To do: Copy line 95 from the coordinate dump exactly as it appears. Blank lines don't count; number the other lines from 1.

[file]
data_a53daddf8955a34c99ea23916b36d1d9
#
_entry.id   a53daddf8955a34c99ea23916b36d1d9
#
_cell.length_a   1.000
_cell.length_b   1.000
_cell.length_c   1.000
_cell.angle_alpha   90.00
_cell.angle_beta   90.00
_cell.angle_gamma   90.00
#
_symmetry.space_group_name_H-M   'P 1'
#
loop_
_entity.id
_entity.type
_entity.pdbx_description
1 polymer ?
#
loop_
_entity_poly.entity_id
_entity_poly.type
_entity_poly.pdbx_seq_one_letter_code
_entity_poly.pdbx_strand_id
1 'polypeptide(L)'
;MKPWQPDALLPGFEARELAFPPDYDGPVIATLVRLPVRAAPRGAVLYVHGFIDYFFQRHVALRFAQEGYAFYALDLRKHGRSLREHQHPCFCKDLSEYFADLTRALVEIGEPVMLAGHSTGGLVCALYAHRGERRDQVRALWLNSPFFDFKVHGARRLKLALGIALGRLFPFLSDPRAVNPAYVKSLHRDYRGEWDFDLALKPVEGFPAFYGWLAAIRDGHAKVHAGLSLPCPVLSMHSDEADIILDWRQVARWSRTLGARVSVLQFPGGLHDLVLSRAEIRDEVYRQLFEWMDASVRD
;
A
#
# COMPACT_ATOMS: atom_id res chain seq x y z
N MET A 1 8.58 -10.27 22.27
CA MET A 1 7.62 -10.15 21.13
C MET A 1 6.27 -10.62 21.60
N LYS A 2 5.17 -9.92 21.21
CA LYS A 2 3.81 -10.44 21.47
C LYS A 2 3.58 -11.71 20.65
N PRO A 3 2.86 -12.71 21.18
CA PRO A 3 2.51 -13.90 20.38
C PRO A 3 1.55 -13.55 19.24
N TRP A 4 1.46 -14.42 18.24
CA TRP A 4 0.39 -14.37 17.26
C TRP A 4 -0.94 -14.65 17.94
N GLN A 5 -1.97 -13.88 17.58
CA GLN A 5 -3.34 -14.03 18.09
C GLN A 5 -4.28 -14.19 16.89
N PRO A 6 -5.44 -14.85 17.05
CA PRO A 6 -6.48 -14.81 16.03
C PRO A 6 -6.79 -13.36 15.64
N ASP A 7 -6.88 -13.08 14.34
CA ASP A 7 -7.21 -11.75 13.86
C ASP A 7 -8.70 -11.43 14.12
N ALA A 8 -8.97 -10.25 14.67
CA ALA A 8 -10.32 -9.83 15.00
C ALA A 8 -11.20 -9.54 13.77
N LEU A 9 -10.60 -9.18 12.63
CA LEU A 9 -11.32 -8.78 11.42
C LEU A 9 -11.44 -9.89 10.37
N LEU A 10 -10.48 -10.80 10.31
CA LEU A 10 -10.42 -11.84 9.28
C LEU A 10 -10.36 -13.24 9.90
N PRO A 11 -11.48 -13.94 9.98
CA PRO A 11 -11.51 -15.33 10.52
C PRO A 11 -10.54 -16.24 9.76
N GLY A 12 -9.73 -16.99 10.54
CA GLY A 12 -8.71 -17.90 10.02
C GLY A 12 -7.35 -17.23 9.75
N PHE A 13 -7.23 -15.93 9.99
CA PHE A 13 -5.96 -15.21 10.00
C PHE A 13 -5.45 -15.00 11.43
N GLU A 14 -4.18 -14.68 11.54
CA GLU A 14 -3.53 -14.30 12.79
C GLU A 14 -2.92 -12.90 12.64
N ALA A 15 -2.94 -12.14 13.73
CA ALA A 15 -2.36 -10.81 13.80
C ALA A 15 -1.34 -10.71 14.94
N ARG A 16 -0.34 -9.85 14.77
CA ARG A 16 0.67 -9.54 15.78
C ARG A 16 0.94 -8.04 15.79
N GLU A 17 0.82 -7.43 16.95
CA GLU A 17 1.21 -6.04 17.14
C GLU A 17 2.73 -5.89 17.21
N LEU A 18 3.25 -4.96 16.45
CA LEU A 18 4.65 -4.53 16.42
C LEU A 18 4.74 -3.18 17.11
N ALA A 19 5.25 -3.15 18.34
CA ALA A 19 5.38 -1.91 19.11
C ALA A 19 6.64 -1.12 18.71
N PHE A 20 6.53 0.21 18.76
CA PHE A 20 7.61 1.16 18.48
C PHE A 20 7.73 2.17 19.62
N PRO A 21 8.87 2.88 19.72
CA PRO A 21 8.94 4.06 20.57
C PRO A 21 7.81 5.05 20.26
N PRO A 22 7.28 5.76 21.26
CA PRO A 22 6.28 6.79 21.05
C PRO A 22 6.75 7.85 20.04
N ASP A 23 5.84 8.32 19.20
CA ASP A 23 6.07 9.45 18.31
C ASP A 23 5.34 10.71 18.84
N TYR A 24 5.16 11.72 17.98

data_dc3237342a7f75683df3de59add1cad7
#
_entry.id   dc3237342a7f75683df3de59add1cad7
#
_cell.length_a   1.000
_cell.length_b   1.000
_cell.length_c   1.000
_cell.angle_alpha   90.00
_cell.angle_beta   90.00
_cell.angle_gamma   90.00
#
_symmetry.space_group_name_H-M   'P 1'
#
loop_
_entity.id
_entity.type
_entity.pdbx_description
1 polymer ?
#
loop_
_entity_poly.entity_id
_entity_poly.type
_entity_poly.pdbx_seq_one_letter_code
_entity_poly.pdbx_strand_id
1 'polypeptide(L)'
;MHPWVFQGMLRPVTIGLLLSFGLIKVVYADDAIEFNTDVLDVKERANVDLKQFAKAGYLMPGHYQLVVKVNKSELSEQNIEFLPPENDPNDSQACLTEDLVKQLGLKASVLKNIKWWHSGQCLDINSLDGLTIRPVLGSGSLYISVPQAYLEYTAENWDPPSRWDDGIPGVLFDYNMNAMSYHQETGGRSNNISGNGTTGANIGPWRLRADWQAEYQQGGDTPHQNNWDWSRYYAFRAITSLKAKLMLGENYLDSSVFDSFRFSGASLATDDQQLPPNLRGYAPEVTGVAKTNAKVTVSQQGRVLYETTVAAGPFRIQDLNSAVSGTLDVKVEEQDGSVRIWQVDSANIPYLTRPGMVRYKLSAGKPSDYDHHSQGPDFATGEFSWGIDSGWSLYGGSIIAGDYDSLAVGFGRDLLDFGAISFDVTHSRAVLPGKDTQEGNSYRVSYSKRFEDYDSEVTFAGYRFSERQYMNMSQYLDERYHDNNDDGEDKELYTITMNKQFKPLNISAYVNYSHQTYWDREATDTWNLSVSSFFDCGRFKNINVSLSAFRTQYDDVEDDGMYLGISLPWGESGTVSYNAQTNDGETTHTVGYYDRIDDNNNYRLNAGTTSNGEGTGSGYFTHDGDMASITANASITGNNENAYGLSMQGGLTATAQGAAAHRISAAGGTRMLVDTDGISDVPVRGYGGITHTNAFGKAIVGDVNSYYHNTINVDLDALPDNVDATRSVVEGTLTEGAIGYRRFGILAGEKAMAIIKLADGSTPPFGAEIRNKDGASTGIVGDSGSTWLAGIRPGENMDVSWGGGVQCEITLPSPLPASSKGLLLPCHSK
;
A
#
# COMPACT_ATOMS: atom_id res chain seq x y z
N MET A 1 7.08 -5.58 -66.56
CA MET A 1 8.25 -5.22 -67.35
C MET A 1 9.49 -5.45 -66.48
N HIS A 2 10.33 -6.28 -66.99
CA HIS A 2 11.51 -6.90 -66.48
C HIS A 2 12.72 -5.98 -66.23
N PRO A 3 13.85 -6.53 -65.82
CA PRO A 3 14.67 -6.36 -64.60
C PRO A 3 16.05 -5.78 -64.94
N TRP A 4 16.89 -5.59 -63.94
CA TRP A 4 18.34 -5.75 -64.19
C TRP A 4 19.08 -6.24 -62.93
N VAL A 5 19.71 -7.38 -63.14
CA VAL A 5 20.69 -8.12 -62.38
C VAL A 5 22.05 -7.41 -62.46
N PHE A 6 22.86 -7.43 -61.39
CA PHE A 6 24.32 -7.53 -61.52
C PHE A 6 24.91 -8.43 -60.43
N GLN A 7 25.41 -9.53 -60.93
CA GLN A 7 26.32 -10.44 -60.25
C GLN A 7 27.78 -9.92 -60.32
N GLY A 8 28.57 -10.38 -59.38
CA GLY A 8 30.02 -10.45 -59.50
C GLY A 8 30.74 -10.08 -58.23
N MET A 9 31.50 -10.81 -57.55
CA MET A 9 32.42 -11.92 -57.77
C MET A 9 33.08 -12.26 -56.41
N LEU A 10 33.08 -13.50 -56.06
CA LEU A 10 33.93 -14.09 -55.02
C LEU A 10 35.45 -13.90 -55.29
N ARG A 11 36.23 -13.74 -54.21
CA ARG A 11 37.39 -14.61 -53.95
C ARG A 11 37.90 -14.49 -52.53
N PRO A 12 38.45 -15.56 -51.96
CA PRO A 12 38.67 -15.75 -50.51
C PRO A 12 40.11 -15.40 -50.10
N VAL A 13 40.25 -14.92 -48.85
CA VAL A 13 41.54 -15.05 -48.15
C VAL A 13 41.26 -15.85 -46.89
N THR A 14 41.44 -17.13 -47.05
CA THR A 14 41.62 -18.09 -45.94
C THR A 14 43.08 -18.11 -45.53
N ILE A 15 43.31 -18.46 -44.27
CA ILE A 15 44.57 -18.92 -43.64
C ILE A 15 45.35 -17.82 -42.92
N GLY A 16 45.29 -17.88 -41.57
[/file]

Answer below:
CA PRO A 22 6.28 6.79 21.05